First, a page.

Russia’s checkmate, a game changer fighter aircraft | By Sultan M Hali


Russia’s checkmate, a game changer fighter aircraft

RUSSIA’S Sukhoi aircraft design bureau has unveiled a sleek new fighter jet intended to rival Lockheed Martin’s F-35 Joint Strike Fighter.

Based on technology from its Su-57 fighter, Sukhoi has dubbed the new fighter “Checkmate.” The latest presentation is being dubbed as a game changer and unique in its class.

It has a combat radius of 1,500 kilometres, the largest thrust-to-weight ratio, shortened takeoff and landing, more than seven tons of combat load, which is an absolute record for aircraft of this class.

According to Russian state media, its first flight is expected in 2023, while deliveries of the new single-engine fighter are expected to commence in 2026.

The fifth-generation lightweight single-engine fighter is said to “combine innovative solutions and technologies, including artificial intelligence support for the pilot’s work, as well as proven solutions that have already proven themselves in practice. The fighter has low visibility and high flight performance.

Supercomputer technologies are widely used in the work on the LTS Checkmate project. It will have voice command capability and a glass cockpit with a wide angle HUD (Head Up Display).

An AESA radar is housed in the new aircraft’s nose section while a wide array of weapons is listed among those that could be carried by the multirole aircraft.

These include the RVV-MD and SD air-to-air missiles, KH-38MLE air-to-surface missile, KH-58UShKE anti-radiation missile, GROM E-1 and E-2 air-to-surface munitions, the KAB-250LG-E LGB (Laser Guided Bomb), the K08BE (500 kg) and K029BE (1500 kg) satellite-guided bombs and the S-8, S-13 rockets.

The fighter will be able to reach speeds of up to Mach 2.2 and an altitude of 54,000 feet. Interestingly, the Checkmate has been planned as a single engine fighter aircraft, making it much lighter than its competitors.

Russia hasn’t debuted a single-engine fighter aircraft in more than 50 years, since the Su-22 and MiG-27 both entered service in 1970.

The new aircraft does not have a built-in gun for the first time since the pre-war years. According to Mikhail Strelets, the chief designer of The Checkmate, instead of the built-in gun, the aircraft may carry suspended gun containers.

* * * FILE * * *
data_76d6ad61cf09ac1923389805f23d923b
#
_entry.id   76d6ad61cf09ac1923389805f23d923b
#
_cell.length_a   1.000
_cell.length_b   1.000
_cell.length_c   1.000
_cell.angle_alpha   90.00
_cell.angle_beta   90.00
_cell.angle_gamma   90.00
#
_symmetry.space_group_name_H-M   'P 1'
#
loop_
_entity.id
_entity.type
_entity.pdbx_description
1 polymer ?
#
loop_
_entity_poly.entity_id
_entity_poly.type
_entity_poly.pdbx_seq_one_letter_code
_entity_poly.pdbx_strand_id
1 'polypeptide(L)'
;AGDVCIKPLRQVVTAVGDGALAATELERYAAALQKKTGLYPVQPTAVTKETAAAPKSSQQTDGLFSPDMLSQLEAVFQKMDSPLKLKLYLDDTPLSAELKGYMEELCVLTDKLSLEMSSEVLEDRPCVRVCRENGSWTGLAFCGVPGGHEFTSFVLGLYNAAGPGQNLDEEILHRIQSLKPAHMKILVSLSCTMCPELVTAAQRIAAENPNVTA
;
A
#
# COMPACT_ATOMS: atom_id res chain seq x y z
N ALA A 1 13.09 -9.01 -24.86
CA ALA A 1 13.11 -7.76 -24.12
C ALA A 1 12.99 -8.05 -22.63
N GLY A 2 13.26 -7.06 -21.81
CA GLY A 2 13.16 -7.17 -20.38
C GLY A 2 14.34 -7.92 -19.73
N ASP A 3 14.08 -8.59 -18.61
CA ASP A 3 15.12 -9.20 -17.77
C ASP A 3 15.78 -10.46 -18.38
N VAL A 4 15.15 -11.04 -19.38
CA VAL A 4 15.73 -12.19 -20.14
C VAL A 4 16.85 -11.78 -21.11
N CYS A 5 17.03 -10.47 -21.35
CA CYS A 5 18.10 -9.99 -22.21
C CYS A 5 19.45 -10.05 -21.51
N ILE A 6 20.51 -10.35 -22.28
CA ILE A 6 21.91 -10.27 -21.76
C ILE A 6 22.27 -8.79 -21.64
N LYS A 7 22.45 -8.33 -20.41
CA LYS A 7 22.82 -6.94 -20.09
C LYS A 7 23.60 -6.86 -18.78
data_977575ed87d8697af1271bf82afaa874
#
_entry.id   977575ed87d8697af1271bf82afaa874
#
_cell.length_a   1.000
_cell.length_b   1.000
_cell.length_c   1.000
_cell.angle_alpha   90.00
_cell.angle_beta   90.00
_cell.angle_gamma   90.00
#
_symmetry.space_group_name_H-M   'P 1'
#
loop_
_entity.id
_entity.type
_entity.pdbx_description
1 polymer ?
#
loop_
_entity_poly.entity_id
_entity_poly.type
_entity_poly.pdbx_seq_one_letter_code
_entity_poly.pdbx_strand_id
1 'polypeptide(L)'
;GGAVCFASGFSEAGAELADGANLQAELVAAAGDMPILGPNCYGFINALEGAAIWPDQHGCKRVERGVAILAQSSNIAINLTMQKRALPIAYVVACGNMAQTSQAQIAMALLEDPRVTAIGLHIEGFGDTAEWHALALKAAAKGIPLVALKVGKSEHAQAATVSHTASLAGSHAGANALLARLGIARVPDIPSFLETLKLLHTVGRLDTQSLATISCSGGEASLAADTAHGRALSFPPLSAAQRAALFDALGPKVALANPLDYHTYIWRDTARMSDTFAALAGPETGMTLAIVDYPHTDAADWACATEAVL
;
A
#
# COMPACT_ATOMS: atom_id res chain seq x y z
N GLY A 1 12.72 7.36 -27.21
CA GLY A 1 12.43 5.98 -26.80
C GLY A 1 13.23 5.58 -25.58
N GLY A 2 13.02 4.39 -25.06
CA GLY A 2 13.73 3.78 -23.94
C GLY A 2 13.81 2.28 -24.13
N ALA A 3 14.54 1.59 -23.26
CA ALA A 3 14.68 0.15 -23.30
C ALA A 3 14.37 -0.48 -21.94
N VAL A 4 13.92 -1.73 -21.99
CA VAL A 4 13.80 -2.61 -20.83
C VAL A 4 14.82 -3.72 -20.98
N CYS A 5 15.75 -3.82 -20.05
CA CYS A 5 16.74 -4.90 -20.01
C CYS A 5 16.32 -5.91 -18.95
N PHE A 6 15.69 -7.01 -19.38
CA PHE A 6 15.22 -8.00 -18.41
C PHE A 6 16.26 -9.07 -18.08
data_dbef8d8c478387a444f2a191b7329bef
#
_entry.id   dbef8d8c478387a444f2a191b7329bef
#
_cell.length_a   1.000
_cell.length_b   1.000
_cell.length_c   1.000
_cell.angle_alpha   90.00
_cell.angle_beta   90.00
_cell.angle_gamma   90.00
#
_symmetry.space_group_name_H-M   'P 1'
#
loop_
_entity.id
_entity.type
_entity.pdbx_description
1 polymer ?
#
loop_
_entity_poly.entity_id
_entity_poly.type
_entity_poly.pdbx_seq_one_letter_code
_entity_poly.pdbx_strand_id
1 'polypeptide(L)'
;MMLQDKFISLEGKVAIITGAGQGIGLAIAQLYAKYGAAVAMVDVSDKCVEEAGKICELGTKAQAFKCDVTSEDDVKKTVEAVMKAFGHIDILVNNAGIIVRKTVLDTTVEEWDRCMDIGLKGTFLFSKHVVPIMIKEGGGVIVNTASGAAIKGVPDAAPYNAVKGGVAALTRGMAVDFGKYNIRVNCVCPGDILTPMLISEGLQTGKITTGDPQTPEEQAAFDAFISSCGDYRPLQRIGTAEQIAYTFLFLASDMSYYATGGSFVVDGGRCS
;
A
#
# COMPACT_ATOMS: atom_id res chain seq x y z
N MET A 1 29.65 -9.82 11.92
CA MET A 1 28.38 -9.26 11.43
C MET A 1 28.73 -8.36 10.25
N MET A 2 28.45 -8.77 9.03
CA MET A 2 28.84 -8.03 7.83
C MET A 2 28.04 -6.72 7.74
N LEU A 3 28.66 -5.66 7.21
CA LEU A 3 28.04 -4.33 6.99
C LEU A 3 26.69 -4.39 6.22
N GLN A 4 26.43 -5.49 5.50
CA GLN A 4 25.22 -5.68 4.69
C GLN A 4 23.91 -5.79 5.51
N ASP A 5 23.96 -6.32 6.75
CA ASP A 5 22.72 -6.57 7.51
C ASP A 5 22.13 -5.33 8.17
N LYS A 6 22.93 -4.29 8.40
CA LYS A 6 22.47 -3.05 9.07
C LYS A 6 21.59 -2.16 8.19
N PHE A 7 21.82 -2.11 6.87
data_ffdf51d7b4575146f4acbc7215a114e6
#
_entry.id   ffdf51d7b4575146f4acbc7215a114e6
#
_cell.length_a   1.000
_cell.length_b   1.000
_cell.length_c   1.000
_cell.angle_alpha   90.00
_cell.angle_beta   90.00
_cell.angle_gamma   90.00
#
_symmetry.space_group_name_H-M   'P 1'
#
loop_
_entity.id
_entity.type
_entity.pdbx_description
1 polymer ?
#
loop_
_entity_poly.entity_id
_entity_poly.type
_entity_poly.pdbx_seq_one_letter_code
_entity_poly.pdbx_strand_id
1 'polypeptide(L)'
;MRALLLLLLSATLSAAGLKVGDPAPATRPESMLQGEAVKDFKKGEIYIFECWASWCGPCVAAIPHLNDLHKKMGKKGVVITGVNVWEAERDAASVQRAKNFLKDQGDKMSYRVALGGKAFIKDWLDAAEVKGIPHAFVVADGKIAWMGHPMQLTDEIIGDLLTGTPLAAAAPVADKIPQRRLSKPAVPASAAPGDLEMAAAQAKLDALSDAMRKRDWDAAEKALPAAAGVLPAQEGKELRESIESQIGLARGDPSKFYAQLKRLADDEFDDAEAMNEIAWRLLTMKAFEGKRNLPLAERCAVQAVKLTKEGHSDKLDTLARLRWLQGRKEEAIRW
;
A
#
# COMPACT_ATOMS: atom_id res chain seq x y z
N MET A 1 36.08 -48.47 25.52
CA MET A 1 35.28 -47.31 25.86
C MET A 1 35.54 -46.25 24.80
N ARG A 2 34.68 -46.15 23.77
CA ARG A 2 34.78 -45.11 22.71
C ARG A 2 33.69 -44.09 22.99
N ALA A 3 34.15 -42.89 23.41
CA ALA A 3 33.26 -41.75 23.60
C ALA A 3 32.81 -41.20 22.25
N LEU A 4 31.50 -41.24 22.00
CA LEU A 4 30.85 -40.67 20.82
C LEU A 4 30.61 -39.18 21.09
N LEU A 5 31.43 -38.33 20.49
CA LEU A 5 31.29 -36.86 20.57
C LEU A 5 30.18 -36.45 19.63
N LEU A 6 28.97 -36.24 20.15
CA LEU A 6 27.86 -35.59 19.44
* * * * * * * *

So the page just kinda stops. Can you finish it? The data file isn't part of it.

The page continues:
In turn, the head of Rostec, Sergei Chemezov, said that the new fighter jet would be equipped with suspended weapons with a total weight of 7.4 tons.

US weapons designers had tried to introduce fighter aircraft sans guns after the Korean War but went back to the drawing board after their bad experience in the Vietnam War.

Such a decision may be due to the fact that the aircraft is primarily intended for export and end users may carry out modifications according to their specific requirements. The Checkmate will also be able to deploy missile-shaped drones from its internal weapons bay.

A prototype of the Checkmate fighter was presented at the MAKS-2021 air show at Zhukovsky Airport southeast of Moscow, which runs from July 20-25. Russian President Vladimir Putin visited the exhibit on its opening day.

The Checkmate will cost roughly $25-30 million each, which is just a fraction of the price of some advanced European fighter jets like the Dassault Rafale, Saab Gripen, and Lockheed’s F-35.

The rapid development of the latest Russian fighter aircraft is because its designers built upon the Su-57 developments, which include the jet’s engine and its avionics systems.

Checkmate clearly draws on the Su-57, Russia’s first fifth-generation fighter, in other ways as well, including the slide-back bubble canopy and its internal weapons bay — a standard for minimizing visibility on enemy radars.

As a fifth-generation aircraft, the Checkmate will have greatly reduced radar visibility, vectored thrust capability or “supermaneuvrability,” and likely also super cruise, meaning it would be able to hit supersonic speeds without needing to use the gas-guzzling afterburner.

Notable differences from the Su-57 include its single engine, which will make the Checkmate much lighter—which may hamper recovery from a burnout; the single diverter less supersonic inlet mounted under the nose; and the four angled tail surfaces, which give it a profile reminiscent of the failed YF-23 Black Widow, a competitor design to the aircraft that the Pentagon later adopted as the F-22.

The aircraft is still a mock up based on a concept and a lot of work will have to be done to translate all the nice capabilities mentioned in the promotional videos and presentation into a real, flying platform.

It is no coincidence that last week, Russia’s Defence Ministry announced that it had tested its Tsirkon hypersonic missile from the frigate Admiral Grigorovich in the White Sea, hitting a land target on the Barents Sea more than 200 miles away.

While the US has refused to sell its advanced F-22 Raptor fighter to other nations, the jet’s sister aircraft, the F-35, has been marketed to several, including many NATO allies but also US partners like Israel and the United Arab Emirates. Thus, Checkmate is Moscow’s winning reply to the proliferation of F-35s around the globe.

A sobering factor is that Washington has attempted to frustrate sales of advanced Russian military hardware to other nations through punitive measures such as the Countering America’s Adversaries Through Sanctions Act (CAATSA), which the US uses to impose sanctions on the equipment’s buyers. Targeted systems include the Su-35 fighter and S-400 air defence system.

For those critics, who had doubts regarding Russia’s Defence industry, will have to contend with the development of Checkmate, which appears to be a game changer, with its minimal cost and lethality.

—The writer is retired PAF Group Captain and a TV talk show host.

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